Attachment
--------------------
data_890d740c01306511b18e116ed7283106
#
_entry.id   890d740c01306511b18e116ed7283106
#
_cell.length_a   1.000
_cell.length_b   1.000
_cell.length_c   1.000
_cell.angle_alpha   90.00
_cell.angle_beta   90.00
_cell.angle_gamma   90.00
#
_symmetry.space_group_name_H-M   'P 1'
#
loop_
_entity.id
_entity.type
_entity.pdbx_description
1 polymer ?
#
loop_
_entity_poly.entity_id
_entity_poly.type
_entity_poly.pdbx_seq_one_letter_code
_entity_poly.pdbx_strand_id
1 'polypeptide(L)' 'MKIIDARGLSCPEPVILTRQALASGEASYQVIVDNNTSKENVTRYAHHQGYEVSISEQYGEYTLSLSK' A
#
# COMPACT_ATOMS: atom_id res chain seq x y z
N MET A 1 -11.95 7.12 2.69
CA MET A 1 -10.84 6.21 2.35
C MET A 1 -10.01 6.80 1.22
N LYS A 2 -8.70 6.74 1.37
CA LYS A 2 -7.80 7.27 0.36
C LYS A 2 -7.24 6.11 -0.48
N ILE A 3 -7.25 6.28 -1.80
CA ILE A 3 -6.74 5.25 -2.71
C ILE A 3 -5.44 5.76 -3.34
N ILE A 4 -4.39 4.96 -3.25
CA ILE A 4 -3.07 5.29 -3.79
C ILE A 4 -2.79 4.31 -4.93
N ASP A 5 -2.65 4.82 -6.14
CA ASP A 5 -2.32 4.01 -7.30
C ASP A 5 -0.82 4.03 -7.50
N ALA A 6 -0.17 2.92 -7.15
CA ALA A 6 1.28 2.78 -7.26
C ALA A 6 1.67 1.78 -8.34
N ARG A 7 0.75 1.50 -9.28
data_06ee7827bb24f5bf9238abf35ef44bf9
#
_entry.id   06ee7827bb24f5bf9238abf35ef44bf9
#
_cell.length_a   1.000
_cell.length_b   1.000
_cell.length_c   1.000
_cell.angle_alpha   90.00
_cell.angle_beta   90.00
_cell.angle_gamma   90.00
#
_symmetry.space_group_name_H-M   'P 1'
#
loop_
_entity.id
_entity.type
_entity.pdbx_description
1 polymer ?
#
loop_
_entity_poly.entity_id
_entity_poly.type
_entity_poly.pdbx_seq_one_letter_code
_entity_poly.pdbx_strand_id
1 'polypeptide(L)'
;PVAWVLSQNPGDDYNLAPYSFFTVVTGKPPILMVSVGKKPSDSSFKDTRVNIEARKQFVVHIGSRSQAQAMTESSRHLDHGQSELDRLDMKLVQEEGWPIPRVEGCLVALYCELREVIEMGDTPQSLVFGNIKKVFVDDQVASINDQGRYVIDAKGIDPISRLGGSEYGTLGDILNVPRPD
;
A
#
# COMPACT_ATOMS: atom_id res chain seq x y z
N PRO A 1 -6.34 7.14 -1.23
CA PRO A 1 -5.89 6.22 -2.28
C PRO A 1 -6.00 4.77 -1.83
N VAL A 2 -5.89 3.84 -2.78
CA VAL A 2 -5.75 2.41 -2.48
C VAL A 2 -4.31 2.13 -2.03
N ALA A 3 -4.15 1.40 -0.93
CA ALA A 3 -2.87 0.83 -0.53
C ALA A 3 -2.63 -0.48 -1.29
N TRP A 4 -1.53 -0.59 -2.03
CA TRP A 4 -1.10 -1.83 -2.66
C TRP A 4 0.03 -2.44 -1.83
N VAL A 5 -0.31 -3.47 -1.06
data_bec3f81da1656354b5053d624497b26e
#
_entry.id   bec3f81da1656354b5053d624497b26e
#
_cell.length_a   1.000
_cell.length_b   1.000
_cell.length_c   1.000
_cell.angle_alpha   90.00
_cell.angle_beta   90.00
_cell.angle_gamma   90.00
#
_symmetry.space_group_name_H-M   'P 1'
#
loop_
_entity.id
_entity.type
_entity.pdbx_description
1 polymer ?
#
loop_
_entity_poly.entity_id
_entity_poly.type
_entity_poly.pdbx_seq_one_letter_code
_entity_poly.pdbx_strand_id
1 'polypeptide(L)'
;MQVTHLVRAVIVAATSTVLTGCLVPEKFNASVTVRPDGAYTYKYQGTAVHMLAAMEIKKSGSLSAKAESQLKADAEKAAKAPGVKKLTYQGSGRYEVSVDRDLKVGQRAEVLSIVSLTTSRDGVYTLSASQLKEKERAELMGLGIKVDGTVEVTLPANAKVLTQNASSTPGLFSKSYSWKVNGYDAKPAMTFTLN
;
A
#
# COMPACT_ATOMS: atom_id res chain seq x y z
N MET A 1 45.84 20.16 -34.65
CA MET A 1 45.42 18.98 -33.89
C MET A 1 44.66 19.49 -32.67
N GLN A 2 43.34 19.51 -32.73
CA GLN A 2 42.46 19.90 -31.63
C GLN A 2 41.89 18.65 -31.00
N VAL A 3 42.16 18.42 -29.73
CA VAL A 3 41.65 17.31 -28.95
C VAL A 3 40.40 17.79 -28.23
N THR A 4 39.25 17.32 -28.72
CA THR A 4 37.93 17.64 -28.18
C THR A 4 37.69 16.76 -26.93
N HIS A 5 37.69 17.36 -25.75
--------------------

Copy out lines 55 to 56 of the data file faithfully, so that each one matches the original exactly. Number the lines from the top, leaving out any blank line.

_cell.angle_beta   90.00
_cell.angle_gamma   90.00